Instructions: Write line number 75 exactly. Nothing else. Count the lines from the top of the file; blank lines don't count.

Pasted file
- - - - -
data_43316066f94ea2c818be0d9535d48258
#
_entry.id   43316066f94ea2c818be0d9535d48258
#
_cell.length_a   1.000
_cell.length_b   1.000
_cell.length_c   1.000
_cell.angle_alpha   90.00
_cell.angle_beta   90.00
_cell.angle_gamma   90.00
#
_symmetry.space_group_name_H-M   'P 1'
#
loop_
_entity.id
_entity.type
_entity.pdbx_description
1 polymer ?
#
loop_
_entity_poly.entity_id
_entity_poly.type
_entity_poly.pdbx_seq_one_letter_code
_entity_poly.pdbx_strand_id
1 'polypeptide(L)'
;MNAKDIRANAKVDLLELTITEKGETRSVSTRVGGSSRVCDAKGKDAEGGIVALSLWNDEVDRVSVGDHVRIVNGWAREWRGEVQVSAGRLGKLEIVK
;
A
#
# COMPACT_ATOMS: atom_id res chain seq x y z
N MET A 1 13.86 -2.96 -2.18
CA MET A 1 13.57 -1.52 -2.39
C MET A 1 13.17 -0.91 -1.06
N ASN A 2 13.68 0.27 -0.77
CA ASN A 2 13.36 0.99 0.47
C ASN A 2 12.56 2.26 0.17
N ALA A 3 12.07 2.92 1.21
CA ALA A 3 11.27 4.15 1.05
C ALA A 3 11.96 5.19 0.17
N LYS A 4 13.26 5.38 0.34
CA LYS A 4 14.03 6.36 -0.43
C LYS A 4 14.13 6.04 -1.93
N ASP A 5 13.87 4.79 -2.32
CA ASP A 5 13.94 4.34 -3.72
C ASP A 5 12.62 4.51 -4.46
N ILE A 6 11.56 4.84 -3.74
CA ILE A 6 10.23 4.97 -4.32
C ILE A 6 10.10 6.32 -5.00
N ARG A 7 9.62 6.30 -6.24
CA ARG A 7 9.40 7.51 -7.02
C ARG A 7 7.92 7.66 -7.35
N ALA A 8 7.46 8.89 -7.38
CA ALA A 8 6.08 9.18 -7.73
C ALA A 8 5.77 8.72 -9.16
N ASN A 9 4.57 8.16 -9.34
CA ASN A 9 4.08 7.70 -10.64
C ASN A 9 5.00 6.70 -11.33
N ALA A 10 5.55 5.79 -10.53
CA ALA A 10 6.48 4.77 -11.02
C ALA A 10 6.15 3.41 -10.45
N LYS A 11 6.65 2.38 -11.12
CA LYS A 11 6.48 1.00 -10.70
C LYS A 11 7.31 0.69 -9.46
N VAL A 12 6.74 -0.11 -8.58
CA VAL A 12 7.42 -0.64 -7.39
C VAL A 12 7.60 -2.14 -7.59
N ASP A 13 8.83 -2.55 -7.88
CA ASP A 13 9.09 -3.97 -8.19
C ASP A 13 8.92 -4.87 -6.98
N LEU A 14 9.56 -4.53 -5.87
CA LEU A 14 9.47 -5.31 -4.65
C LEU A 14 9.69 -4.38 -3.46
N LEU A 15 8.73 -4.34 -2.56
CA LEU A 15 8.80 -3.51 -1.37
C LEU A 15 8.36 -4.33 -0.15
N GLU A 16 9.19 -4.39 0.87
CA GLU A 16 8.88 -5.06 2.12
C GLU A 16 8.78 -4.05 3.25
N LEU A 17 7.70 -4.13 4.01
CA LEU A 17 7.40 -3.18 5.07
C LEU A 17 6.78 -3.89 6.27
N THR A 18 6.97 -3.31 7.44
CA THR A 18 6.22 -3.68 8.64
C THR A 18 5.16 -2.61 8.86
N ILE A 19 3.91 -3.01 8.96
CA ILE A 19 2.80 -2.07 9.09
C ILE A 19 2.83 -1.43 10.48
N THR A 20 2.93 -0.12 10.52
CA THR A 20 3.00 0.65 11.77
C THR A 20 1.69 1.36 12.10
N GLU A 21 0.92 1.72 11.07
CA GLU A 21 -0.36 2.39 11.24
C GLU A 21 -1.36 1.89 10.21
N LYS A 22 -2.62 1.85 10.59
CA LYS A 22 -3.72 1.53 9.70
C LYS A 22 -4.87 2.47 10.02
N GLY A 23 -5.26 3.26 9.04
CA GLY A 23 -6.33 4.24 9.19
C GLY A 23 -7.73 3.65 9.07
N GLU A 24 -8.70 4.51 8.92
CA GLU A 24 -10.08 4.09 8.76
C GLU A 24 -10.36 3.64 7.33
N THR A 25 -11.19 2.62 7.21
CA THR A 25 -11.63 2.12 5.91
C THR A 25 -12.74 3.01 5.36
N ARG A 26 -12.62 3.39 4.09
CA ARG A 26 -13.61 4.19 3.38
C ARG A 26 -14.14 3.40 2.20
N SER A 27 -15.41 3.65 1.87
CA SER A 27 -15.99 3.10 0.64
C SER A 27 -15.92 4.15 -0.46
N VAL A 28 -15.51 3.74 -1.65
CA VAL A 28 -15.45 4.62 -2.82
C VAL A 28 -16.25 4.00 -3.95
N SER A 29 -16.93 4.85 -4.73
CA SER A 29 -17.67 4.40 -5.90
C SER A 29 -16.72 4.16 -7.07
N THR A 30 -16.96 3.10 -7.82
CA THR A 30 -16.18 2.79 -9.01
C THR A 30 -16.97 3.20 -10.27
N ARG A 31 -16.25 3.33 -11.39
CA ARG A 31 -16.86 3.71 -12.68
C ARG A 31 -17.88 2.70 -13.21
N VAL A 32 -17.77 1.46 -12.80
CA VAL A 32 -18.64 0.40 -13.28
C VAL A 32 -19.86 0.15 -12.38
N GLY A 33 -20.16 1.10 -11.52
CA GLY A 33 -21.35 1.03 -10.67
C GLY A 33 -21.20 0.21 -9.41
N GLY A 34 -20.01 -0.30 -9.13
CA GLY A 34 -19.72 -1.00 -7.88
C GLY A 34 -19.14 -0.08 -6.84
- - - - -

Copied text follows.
C LEU A 15 8.36 -4.33 -0.15